One Question With Trevor Muir

This week’s episode of One Question with Mr. Sharp featured the amazing Michigan educator/author Trevor Muir. Trevor is a project based learning enthusiast. Through that passion he wrote the book The Epic Classroom  (I’m giving away one copy of the book away to someone that comments on the video below.)

I asked Trevor what tips he had for educators that want to make their classrooms more epic. Check out the video below to see what he had to say.

Check out the other videos in my One Question With Mr. Sharp series below.


Mac Barnett and Jon Klassen Talk About Working Together

I had a blast hanging out with friends at #NCTE17. The sessions were amazing, the conversations between sessions were fantastic, and the fellowship was inspiring. I was able to sneak in a few interviews for my “One Question With Mr. Sharp” series. The first one that I’ll share with you features Mac Barnett and Jon Klassen. I had a blast hanging out with these two guys. I hope you enjoy the video. Please be sure to answer their question at the end in the comments.

Video below.

Check out the rest of my One Question With Mr. Sharp videos below.

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Reading For Rewards Is Not The Way To Go – Brandon Blom

I am a huge fan of Brandon Blom. His energy is addicting. He had a lot of success getting rid of Accelerated Reader when he was a principal. Brandon is this week’s guest on ON Question With Mr. Sharp. I just had to ask him if he had any advice for administrators that want to get rid of Accelerated Reader in their schools.

Follow Brandon on Twitter:

Brandon talks more about getting rid of AR in this blog post:

Check out previous episodes of One Question With Mr. Sharp in the playlist below.

5, 4, 3, 2, 1 Interview: Pablo Cartaya

Early this year I read Pablo Cartaya’s The Epic Fail of Arturo Zamora. I LOVED IT. Spending time with Arturo’s family in Miami was the perfect way to start summer. I hope you find value in my interview with Pablo.

5,4,3,2,1 Interview

  • Can you tell us a little bit about THE EPIC FAIL OF ARTURO ZAMORA?

Thirteen-year-old Arturo Zamora fights a greedy land developer who threatens to tear down his abuela’s restaurant. In the process, Arturo has his first encounter with love, discovers poetry, and learns the importance good old-fashioned community activism. Family is at the heart of this book. Plus food. Lots and lots of food .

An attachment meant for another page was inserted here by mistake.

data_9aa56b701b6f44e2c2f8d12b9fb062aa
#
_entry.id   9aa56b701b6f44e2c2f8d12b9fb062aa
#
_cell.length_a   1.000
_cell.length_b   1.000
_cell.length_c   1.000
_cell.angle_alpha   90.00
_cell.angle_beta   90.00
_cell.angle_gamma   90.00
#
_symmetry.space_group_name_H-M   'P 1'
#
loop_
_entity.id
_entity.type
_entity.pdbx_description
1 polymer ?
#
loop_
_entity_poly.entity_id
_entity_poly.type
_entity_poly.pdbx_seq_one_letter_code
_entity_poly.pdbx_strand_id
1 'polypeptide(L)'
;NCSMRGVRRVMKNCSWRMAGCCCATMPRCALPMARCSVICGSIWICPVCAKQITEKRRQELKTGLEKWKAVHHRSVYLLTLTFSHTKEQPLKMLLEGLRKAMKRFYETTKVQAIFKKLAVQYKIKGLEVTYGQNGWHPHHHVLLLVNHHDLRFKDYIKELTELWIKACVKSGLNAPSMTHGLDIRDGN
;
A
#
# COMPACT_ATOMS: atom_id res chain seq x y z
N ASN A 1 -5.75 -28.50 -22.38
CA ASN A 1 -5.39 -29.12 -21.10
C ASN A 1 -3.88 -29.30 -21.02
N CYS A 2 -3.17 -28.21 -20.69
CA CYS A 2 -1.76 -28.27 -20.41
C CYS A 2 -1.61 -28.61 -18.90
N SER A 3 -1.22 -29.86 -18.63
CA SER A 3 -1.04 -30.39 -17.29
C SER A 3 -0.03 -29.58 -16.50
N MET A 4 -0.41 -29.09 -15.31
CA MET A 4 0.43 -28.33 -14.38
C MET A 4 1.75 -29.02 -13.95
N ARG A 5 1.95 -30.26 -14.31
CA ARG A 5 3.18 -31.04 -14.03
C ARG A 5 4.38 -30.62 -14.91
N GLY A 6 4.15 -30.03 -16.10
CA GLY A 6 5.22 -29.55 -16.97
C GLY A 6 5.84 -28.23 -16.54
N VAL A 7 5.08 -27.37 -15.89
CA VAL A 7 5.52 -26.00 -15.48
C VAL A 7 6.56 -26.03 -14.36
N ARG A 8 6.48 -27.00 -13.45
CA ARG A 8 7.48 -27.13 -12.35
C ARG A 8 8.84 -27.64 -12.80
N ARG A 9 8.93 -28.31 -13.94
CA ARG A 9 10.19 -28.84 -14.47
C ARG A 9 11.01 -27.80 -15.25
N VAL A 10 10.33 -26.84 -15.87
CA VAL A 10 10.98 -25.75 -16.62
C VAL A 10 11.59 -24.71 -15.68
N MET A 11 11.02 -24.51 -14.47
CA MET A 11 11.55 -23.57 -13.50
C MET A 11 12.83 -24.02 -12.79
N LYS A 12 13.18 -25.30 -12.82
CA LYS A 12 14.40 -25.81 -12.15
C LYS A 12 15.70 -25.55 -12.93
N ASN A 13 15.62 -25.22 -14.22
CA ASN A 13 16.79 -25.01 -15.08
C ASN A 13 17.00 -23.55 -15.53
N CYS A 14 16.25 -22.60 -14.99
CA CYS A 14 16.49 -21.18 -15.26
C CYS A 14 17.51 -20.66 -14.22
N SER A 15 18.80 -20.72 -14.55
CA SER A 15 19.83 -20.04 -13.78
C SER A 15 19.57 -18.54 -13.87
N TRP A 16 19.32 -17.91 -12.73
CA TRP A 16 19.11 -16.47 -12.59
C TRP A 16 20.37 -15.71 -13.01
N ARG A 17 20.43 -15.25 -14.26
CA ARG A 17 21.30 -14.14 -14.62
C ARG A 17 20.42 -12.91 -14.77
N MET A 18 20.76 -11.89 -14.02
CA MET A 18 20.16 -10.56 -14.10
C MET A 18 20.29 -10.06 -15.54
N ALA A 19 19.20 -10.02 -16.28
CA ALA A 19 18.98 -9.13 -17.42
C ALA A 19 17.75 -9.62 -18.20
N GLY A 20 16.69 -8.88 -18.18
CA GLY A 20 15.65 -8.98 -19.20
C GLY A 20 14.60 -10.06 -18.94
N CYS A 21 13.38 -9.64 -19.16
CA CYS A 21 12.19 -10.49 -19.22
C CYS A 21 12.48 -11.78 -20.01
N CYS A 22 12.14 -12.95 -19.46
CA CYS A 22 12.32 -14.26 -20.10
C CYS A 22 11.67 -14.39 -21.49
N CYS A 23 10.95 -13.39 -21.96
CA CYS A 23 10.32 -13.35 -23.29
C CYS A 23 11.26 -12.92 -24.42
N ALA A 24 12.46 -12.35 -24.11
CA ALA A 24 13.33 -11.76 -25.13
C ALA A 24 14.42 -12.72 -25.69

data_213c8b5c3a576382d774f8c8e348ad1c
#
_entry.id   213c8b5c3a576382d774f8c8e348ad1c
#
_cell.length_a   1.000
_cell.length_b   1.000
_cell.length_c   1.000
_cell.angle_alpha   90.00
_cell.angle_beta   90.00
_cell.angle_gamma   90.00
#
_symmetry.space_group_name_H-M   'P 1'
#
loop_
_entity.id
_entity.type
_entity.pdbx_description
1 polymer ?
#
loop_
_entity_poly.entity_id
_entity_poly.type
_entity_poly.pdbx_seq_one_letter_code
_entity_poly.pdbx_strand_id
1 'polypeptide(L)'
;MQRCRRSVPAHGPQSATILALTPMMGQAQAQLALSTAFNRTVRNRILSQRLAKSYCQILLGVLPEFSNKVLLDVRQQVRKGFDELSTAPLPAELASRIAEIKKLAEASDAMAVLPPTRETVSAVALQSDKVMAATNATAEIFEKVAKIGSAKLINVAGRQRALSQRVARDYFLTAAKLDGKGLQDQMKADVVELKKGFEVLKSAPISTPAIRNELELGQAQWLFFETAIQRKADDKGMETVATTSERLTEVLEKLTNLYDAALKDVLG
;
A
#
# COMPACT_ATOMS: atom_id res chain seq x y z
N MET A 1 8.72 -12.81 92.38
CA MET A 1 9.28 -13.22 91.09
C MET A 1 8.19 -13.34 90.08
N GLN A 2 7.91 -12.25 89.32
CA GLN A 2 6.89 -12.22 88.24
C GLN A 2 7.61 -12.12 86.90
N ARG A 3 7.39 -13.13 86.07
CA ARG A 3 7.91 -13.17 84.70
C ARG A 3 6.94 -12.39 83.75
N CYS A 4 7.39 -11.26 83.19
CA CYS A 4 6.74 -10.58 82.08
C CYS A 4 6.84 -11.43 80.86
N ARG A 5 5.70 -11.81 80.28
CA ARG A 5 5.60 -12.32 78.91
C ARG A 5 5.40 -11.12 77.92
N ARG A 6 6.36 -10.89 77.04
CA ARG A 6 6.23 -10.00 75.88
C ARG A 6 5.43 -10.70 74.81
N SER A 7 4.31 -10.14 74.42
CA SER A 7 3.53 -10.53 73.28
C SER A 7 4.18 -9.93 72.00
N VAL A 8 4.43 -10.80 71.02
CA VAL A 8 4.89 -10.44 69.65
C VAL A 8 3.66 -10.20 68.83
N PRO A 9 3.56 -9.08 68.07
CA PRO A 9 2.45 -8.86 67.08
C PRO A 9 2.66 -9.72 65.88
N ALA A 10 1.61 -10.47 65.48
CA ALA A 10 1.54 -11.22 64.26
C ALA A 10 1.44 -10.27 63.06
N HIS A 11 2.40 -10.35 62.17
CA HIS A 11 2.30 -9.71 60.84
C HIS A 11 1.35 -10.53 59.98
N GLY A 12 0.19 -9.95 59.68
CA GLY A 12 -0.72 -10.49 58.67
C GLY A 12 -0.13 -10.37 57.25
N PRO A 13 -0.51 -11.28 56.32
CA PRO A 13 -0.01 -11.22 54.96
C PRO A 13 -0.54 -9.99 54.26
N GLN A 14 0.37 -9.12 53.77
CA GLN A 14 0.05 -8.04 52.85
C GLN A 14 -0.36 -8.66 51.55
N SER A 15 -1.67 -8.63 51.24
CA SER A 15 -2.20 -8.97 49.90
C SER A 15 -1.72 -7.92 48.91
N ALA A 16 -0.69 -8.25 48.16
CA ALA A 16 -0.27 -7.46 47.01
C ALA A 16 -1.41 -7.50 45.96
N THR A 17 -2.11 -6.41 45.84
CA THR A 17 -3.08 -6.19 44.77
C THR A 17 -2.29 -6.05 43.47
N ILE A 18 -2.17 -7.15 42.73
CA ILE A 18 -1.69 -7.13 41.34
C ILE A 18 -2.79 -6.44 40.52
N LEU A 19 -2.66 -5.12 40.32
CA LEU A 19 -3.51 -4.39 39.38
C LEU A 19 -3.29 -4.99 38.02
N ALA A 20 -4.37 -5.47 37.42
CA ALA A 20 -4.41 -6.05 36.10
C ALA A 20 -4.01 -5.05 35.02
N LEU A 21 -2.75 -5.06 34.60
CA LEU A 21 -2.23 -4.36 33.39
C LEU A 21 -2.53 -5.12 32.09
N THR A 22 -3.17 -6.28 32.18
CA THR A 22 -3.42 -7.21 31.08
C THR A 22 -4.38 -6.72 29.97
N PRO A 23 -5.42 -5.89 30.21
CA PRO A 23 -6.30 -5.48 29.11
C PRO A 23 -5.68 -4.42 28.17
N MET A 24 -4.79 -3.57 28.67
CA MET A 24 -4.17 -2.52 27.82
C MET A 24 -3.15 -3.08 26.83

• What is the best part about being an author?

Can I give you two best parts? One is creating characters that allow readers to dream themselves into a story. The other is getting to talk to young people. I learn so much from young people.

  • What’s the hardest part of being an author?

The hardest part of being an author is also one of the greatest parts. Revising! Revising can be brutal but it’s necessary.

  • If you could spend one day living in the world of a book, which book would you pick?

I would totally pick Twenty-thousand Leagues Under the Sea written by Jules Verne! What adventure awaits us, Captain Nemo??


  • What advice do you have for the young creators in my classroom?

Never be afraid to fail.

5, 4, 3, 2, 1 Interview: Elly Swartz

A few weeks ago I FINALLY read Elly Swartz’s Finding Perfect. It seems like my friends have been raving out it forever, and I’m glad that I finally took their advice and read the book. Finding Perfect is awesome. If you haven’t read it, you should probably change that.

Elly was kind enough to answer a handful of my questions. You’ll find the interview below.


5,4,3,2,1 Interview

1. Can you tell us a little bit about Finding Perfect? (5)

To Molly Nathans, perfect is:

  • The number four
  • The tip of a newly sharpened number two pencil
  • A crisp, white pad of paper
  • Her neatly aligned glass animal figurines

What’s not perfect is Molly’s mother leaving the family to take a faraway job with the promise to return in one year. Molly hatches a plan to bring her mother home: Win the Lakeville Middle School Slam Poetry Contest. Complicating Molly’s plan, is that Molly has undiagnosed OCD (Obsessive Compulsive Disorder) and as time goes on, writing and reciting slam poetry become harder. Actually, everything becomes harder as new habits appear, and counting, cleaning, and organizing are not enough to keep her world from spinning out-of-control.


2. What is best part about being an author?  (2)

Hands-down connecting with readers! Nothing makes my heart happier than hearing readers share their personal connections with Molly and her journey.

3. What’s the hardest part of being an author? (3)

Authenticity comes from fully embracing the emotion my character is experiencing as I write. So when that character is in a dark place, those moments are hard. When writing, Chapter 36, My Numbers are Showing, the mom part of me wanted to scoop in and hug Molly, but my writer side had to feel Molly’s despair and vulnerability, and allow her the space to discover her own strength.

4. If you could spend one day living in the world of a book, which book would you pick? (1)

Harold and the Purple Crayon, by Crockett Johnson.


5. What advice do you have for the young creators in my classroom? (4)

Dream big! Work hard! Follow your heart! And embrace the journey!


Curriculum Guide

Librarian and Educator Giveaway

Unfolding Identity Project

Finding Perfect Audio Trailer